My immediate thought was that this was a slash reduction issue, and that the solution was to specify ///server/path, but I tried it before responding originally, and IT DIDN'T WORK! (Specifically, in the case of mkdir -p; both ls and mkdir without -p are fine with only two initial slashes).

So, I went back and read the README file again. It EXPLICITLY documents the slash reduction effect WHEN PASSING PARAMETERS TO NATIVE WIN32 PROGRAMS; by implication NO SUCH REDUCTION is performed when invoking MSYS programs. Thus, I conclude that the //server/path form is correct, (but confusing), when invoking MSYS programs, while ///server/path is correct when invoking native programs but INCORRECT when invoking MSYS programs. (Of course, it would be much less confusing if ///server/path was always correct, and the distinction alluded to in the README wasn't actually made).

So, I concur with the OP: there is a specific bug in mkdir, in that it misbehaves when -p is specified with a UNC style server path name. There is also a potential bug in MSYS generally, in that MSYS programs accept //server/path, where they would be better to require ///server/path, for consistency in handling between MSYS and native program invocations.

• Earnie Boyd - 2010-11-05

I'm glad I documented it! :o I'm not setup any longer to test it. I.E. I don't have a //server to connect to.

Yes, you're correct the / reduction is not going to occur for MSYS runtime dependent binaries. Perhaps this is a case where / needs to be converted to \ before passing it to the windows functions. Does \\\\server\\some\\dir work?

NOTE: Depending on the number of indirections you may have to double up the number of \\.

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Anonymous - 2010-11-08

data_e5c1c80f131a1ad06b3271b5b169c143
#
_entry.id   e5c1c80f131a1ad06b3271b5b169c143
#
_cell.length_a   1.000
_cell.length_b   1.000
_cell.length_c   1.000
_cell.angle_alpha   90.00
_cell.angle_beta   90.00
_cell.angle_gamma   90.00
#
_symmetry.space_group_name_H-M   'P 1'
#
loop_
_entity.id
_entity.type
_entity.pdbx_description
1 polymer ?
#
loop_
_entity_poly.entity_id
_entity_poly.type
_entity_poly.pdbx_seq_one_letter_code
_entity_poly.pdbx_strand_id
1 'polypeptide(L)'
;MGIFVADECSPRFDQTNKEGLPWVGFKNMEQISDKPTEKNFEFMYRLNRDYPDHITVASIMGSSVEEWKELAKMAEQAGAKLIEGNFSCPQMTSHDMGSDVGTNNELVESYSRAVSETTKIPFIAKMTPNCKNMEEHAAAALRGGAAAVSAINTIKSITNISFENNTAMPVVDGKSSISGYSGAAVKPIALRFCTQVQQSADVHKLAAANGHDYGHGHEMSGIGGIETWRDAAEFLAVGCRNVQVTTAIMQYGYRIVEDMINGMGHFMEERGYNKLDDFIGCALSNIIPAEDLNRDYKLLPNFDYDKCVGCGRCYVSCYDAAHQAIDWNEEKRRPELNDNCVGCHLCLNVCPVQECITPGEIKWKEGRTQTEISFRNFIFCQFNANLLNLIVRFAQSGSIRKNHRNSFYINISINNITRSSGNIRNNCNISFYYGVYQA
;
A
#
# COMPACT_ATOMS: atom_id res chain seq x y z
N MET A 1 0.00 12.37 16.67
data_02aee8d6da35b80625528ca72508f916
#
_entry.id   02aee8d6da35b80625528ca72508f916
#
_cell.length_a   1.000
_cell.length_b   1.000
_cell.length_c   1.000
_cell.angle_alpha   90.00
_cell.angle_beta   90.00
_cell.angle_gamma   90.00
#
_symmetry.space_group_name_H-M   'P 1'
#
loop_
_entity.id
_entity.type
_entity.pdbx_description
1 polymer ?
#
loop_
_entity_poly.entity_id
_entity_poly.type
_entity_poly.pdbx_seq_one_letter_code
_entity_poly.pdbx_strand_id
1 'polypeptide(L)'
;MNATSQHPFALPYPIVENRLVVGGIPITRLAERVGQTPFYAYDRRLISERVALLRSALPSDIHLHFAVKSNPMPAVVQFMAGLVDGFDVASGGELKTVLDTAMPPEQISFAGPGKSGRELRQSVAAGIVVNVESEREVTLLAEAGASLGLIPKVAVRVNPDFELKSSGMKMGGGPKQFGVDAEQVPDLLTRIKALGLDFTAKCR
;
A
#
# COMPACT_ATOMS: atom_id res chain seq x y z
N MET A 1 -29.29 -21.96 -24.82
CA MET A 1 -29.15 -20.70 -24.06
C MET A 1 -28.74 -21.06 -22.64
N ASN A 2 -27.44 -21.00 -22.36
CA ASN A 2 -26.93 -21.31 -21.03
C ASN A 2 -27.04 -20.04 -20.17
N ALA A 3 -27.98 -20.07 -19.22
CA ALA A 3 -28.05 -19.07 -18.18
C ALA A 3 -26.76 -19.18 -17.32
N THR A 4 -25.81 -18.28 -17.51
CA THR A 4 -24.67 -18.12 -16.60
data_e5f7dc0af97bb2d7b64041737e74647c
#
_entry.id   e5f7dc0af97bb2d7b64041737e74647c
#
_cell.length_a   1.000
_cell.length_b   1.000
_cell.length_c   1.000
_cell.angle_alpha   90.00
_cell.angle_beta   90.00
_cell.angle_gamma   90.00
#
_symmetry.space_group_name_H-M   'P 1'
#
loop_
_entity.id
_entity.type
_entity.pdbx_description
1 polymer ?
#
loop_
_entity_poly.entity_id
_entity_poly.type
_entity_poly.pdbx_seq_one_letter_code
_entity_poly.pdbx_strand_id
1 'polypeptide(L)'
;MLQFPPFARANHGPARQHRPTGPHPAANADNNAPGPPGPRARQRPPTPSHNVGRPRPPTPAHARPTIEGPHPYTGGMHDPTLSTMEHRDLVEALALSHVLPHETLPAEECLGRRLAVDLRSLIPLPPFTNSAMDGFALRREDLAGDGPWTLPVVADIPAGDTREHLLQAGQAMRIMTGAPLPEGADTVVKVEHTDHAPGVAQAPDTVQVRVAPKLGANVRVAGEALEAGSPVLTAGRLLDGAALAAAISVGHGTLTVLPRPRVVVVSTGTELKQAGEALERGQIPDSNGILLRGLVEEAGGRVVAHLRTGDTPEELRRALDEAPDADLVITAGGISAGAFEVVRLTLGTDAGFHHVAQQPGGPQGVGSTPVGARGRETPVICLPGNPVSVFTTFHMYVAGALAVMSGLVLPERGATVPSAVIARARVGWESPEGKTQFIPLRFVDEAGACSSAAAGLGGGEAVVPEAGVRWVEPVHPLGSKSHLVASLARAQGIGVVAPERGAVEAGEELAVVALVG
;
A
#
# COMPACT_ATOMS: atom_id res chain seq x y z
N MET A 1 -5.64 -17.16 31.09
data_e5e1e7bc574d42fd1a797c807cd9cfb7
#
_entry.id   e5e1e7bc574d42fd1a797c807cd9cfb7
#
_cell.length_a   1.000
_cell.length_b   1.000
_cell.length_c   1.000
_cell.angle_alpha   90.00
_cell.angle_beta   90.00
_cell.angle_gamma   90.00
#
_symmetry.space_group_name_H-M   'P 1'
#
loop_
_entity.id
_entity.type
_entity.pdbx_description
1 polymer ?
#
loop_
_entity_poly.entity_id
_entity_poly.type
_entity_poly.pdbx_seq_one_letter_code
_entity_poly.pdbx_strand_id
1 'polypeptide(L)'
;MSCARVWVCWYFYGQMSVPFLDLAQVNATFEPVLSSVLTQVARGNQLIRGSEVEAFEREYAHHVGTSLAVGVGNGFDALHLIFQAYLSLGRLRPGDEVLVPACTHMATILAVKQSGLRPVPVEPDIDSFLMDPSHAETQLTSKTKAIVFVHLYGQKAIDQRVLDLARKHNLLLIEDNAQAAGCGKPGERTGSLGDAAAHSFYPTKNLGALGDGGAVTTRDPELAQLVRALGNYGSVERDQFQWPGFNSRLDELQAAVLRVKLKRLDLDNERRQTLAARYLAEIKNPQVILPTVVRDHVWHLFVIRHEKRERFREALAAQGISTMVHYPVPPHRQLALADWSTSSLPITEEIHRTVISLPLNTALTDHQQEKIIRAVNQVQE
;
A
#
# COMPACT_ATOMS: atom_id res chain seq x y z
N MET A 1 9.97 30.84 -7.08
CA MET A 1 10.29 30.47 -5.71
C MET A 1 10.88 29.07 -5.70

OK, initally I have a network share

\\superserver\spfdata2\foo

which is empty. Here's a transcript of my session with [comments]

$mkdir '\\superserver\spfdata2\foo\baz' [ This works, directory created ]$ mkdir -p '\\superserver\spfdata2\foo\bar'
[This also works]

$mkdir '\\superserver\spfdata2\foo\baz\dog\cat' mkdir: cannot create directory \\\\superserver\\spfdata2\\foo\\baz\\dog\\cat': No such file or directory [Shouldn't work, it didn't]$ mkdir -p '\\superserver\spfdata2\foo\bar\justin\bieber'
mkdir: cannot create directory \\\\superserver\\spfdata2\\foo\\bar\\justin\\bieber': No such file or directory

[That should work, in that I can make each directory in turn, but it doesn't.]

Last edit: Anonymous 2014-09-26
• Emanuel Elhardt - 2011-01-18

I can confirm this bug as well:
$uname -a MINGW32_NT-5.1 ... 1.0.15(0.47/3/2) 2010-07-06 22:04 i686 Msys bash-3.1$ mkdir --version
mkdir (GNU coreutils) 5.97

any more ideas how to create a directory with its parents using a unc path???

Thank's

• Keith Marshall - 2011-01-21

Shell archive: interim workaround for mkdir bug

• Keith Marshall - 2011-01-21

There is clearly a bug in the current MSYS build of mkdir.exe. Until Cesar or Chuck can get around to resolving it, mkdir -p' just isn't going to work with a UNC path. To work around it, you have two choices -- either map a network drive in place of the UNC share, or build the path one directory at a time from an existing parent, running mkdir without the -p option each time, until the full UNC path is constructed.

As an interim workaround, the latter technique may be automated. I've attached a shell archive to illustrate the mechanism -- run it to install the workaround. It seems to work for me, but as with all MinGW software, it comes with absolutely no guarantees -- if you choose to use it, you do so entirely at your own risk.

• Earnie Boyd - 2013-02-08
• labels: MSYS --> mkdir, UNC paths
• status: open --> pending
• milestone: --> MSYS
• type: --> Bug
• resolution: --> none
• category: --> Unknown
• patch_attached: --> False